Not even twenty four hours had passed since her first symptoms and yet so much had changed. We wanted Ella to fall asleep peacefully one last time. So, the doctors gave us a private room on the intensive care ward, where we called all our families and waited for them to arrive.
With just my parents and sister, Simon's mum and brother and our good friends Jo and Nick we said a prayer for our little girl and took her off of the machines that had been keeping her alive. I cuddled her close while she slowly slipped away.
When we spoke to the doctors about her cause of death it suddenly became clear - she had contracted Group B Strep infection and somewhere in the back of my mind I knew I could have been tested whilst pregnant to determine whether or not I was carrying the bacteria. The doctors told me not to think about that at the time but I couldn't help it - I wanted to take a bit of responsibility, I blamed myself.
Nothing could have prepared us for the terrible events that day. Having to go home with an empty car seat and tell Mia that her baby sister will never be with us again was the hardest thing I've ever had to do. Mia kept asking if I'd left Ella in the car."
"At Ella's funeral on Christmas Eve the father of one of my close school friends told me to keep my chin up and that time was a good healer. I have never felt so angry.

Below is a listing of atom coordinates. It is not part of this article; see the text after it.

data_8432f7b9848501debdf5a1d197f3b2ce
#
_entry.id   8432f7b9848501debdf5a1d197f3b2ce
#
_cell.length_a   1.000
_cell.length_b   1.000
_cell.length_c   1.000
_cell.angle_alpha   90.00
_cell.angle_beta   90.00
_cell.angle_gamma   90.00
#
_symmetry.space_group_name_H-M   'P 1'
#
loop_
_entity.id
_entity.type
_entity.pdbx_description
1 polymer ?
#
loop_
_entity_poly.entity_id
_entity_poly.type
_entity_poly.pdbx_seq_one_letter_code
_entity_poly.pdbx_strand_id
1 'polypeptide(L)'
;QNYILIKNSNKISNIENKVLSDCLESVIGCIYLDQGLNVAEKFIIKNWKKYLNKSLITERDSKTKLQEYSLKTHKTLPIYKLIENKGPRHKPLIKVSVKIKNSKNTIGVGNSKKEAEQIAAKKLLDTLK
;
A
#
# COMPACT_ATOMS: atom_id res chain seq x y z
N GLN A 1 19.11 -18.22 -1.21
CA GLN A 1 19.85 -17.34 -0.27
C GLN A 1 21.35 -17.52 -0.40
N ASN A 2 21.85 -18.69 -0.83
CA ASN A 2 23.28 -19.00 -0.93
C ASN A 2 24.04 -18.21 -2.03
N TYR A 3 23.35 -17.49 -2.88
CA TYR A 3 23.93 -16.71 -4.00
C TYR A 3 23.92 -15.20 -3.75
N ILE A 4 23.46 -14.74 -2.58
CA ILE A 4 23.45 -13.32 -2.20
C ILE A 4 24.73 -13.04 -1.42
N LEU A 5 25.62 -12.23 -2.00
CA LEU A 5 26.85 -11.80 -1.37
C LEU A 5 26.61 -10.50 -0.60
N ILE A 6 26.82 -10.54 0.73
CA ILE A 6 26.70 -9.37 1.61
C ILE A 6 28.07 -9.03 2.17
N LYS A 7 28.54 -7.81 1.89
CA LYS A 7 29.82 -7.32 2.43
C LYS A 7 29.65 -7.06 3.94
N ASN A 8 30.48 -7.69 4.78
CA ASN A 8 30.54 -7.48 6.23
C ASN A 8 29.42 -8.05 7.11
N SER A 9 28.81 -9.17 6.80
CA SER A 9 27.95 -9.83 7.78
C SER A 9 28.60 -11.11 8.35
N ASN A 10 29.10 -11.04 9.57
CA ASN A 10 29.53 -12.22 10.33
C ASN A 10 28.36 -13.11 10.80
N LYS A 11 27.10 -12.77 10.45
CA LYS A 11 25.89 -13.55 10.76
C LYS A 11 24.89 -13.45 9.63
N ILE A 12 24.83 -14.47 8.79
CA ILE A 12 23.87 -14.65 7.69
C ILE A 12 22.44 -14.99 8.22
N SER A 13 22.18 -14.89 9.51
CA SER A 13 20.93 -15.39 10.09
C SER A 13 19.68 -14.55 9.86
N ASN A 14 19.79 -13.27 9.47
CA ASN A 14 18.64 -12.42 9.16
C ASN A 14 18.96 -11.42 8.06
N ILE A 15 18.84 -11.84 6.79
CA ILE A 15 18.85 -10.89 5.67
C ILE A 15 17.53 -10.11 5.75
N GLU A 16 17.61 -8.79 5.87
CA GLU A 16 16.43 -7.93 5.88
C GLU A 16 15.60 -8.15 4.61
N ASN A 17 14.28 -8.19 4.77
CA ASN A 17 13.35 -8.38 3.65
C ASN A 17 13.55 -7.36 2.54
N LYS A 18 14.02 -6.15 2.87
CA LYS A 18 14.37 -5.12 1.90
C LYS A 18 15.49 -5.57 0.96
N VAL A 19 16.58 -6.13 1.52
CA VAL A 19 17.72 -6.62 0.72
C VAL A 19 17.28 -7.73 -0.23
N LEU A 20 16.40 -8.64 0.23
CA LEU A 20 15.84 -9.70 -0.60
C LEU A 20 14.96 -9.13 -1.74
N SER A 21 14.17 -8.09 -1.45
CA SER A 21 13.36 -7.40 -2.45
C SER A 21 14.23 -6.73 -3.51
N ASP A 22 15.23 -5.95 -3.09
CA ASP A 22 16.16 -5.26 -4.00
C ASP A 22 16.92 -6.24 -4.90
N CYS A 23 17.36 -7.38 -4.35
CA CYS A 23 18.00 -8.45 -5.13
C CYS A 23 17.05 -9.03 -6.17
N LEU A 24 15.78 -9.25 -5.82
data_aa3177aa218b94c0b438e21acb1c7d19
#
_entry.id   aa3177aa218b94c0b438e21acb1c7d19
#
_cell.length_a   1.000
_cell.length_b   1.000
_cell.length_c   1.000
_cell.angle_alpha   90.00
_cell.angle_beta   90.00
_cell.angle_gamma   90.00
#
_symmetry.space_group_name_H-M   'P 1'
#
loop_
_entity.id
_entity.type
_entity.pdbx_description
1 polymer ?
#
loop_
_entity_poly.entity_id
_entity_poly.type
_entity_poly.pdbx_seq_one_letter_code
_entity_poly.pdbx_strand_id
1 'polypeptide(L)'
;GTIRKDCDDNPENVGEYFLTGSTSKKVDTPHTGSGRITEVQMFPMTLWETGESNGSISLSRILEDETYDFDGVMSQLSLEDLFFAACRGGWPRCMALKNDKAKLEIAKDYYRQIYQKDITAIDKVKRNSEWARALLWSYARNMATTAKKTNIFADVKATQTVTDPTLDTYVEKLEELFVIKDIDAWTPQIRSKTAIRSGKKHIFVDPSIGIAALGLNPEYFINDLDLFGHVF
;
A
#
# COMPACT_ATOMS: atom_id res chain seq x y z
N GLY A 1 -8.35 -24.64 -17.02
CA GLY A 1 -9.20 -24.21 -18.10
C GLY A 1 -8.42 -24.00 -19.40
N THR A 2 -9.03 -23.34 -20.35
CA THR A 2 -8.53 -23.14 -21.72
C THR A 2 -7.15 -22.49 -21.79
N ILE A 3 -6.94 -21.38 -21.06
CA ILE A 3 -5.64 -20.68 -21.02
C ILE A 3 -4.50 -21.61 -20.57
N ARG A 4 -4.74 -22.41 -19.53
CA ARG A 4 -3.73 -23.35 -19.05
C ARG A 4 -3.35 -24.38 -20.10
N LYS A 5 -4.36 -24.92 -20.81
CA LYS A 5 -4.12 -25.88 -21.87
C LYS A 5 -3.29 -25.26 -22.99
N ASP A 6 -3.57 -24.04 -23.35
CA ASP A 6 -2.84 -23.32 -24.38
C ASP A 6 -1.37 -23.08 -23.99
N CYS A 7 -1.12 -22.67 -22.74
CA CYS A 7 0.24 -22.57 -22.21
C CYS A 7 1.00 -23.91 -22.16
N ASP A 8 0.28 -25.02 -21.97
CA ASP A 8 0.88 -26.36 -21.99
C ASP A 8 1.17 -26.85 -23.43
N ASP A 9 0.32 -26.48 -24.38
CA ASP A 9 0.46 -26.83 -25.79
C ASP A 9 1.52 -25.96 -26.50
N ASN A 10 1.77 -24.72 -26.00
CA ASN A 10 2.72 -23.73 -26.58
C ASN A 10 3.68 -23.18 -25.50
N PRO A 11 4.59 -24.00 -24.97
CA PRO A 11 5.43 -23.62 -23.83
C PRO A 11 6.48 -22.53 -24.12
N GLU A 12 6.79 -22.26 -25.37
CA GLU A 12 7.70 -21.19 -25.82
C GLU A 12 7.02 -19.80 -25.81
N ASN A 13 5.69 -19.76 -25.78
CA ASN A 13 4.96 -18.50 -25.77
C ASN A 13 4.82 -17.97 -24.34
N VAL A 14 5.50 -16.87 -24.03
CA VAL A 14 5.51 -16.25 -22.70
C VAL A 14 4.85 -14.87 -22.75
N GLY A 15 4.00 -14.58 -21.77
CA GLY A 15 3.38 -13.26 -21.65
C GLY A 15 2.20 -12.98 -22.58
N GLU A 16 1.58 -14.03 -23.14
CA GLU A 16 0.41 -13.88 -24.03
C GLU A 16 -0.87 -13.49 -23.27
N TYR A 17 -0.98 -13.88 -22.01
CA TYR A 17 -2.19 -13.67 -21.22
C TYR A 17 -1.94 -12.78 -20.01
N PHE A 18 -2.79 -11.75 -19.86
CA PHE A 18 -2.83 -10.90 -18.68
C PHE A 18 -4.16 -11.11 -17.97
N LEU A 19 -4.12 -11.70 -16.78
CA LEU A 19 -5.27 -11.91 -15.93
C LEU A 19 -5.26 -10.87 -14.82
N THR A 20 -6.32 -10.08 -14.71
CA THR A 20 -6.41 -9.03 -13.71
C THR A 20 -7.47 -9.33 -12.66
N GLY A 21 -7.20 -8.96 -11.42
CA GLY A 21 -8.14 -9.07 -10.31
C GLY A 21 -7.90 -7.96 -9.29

My grief was still very raw. Having and losing Ella changed us all individually and it nearly tore my relationship with Simon apart as we dealt with things in very different ways. I find comfort in being able to tell my story and in hearing that by knowing about Ella my friends and friends of friends have had the necessary treatment in labour to prevent their babies becoming poorly too."
Approximately one in three women carry the bacteria and many are never aware of it.
"Simon, Mia and I have since been blessed with another little girl, Olivia. Olivia would not be here if Ella had survived. Having a baby again was a huge emotional roller-coaster for us and continues to be so but we know more than ever what a gift our children are.
Lucie added: "If you have read Ella's story whilst pregnant, please visit www.gbss.org.uk and investigate getting the private and reliable test to see if you are a carrier, I wish someone had told me too! It costs £30 but it could ultimately save your baby's life... I used the Doctors Laboratory for my test when I had Olivia and it arrived very quickly and was processed really promptly – you can even get the results by text."